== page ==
President of South Dakota School of Mines dies


RAPID CITY, S.D. (AP) — Robert Wharton, the president of the South Dakota School of Mines and Technology in Rapid City has died, the school and South Dakota Board of Regents announced Wednesday.

Wharton, 60, was diagnosed with neck cancer late last year. He went through seven weeks of radiation and chemotherapy treatments at a Rapid City cancer center. He issued a statement last April saying the treatments succeeded and he was cancer-free.

Christy Horn, vice president of university relations, told the Rapid City Journal newspaper that Wharton was cancer free at the time of his death but died from complications the early 2012 treatments.

School of Mines Provost Duane Hrncir has been named acting president, the Board of Regents said.

The school said flags on campus have been lowered to half-staff. Flags also will be lowered at the state Capitol on the day of the funeral, which has yet to be determined, Gov. Dennis Daugaard said Wednesday.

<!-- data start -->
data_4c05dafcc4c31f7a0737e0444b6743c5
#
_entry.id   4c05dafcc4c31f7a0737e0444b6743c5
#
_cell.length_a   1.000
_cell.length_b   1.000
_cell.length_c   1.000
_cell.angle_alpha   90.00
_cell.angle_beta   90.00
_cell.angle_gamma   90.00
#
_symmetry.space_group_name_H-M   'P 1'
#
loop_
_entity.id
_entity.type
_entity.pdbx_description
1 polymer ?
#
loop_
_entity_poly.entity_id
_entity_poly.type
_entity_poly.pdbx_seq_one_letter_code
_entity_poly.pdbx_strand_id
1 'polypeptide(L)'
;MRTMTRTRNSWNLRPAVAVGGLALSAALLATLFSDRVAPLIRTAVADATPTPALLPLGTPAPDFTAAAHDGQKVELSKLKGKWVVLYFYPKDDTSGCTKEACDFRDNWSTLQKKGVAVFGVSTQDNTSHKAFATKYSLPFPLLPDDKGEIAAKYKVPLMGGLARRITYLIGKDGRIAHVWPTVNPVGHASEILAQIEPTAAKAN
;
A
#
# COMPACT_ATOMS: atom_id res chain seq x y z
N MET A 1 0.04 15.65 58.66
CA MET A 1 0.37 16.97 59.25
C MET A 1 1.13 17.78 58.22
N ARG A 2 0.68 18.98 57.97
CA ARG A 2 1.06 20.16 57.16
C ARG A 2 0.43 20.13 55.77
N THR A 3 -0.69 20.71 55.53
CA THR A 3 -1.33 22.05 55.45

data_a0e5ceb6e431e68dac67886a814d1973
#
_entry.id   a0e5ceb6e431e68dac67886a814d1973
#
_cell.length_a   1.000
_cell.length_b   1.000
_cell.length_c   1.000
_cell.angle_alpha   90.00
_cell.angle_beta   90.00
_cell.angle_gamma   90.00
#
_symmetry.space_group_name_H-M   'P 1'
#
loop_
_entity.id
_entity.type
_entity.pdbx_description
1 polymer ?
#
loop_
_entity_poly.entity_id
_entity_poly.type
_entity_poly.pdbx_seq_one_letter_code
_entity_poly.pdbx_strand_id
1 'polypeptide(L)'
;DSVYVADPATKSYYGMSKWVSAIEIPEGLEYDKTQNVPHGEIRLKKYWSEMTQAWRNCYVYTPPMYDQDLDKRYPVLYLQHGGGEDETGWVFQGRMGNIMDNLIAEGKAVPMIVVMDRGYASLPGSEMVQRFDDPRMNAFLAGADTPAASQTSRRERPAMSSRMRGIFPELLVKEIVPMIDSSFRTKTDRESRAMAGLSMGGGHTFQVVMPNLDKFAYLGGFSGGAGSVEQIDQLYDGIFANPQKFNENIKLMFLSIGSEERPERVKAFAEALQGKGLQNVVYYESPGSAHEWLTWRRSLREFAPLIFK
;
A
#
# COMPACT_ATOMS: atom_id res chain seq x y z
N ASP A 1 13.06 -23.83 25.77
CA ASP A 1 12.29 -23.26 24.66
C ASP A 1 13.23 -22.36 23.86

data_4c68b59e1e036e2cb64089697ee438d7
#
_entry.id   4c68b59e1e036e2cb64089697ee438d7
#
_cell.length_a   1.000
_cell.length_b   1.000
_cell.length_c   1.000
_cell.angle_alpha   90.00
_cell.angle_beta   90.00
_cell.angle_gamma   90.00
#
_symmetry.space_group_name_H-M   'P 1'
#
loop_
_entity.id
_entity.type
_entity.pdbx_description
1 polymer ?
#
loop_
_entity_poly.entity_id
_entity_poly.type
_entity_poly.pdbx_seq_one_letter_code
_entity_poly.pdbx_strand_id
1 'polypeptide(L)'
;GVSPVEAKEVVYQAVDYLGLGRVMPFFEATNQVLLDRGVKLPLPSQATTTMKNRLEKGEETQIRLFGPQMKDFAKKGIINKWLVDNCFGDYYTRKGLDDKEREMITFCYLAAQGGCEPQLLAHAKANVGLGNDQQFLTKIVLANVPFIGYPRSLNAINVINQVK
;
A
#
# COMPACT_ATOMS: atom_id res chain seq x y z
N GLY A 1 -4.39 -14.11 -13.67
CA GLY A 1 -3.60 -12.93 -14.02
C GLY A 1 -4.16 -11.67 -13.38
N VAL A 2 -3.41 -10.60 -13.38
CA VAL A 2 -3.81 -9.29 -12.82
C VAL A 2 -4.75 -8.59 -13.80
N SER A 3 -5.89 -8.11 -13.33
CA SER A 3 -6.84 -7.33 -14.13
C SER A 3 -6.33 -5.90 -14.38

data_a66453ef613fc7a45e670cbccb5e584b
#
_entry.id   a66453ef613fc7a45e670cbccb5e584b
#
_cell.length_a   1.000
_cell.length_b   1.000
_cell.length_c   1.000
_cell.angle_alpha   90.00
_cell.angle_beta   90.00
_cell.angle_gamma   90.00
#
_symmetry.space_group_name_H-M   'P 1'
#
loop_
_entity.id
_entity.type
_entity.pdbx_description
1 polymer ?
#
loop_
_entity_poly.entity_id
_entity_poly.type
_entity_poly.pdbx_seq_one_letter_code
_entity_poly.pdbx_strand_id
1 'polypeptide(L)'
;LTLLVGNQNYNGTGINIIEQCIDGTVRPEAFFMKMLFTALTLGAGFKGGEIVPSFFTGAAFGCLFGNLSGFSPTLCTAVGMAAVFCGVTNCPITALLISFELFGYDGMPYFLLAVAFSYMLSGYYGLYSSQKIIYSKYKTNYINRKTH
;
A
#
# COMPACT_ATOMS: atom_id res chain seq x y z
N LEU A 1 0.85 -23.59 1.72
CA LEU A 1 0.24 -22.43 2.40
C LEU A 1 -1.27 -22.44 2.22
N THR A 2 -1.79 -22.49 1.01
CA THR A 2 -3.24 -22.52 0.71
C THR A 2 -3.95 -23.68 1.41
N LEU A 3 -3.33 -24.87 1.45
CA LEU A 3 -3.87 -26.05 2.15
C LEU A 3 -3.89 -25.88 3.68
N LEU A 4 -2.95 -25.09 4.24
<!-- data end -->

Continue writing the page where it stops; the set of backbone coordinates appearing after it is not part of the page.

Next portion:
“I was very sorry to hear about President Wharton’s passing,” Daugaard said in a statement. “Bob was a good friend who did great work for South Dakota at the School of Mines. Linda and I extend our deepest sympathies to Bob’s wife, Carolyn, and to their family.”

Wharton came from Idaho State to become Mines’ 18th president in July 2008. He received his doctorate in botany from Virginia Polytechnic Institute and his bachelor’s in botany and masters in biology from Humboldt State University in California.

Wharton served as executive officer for the National Science Foundation’s office of polar programs, participating in 11 expeditions to the Antarctic.

He also was a visiting senior scientist at NASA headquarters in Washington, D.C.

In April, Wharton was selected to serve on the board of the South Dakota Science and Technology Authority, which oversees the operation of the Sanford Underground Research Facility at Homestake in Lead.

Daugaard at the time said Wharton was a strong advocate for the underground lab and research by scientists from South Dakota.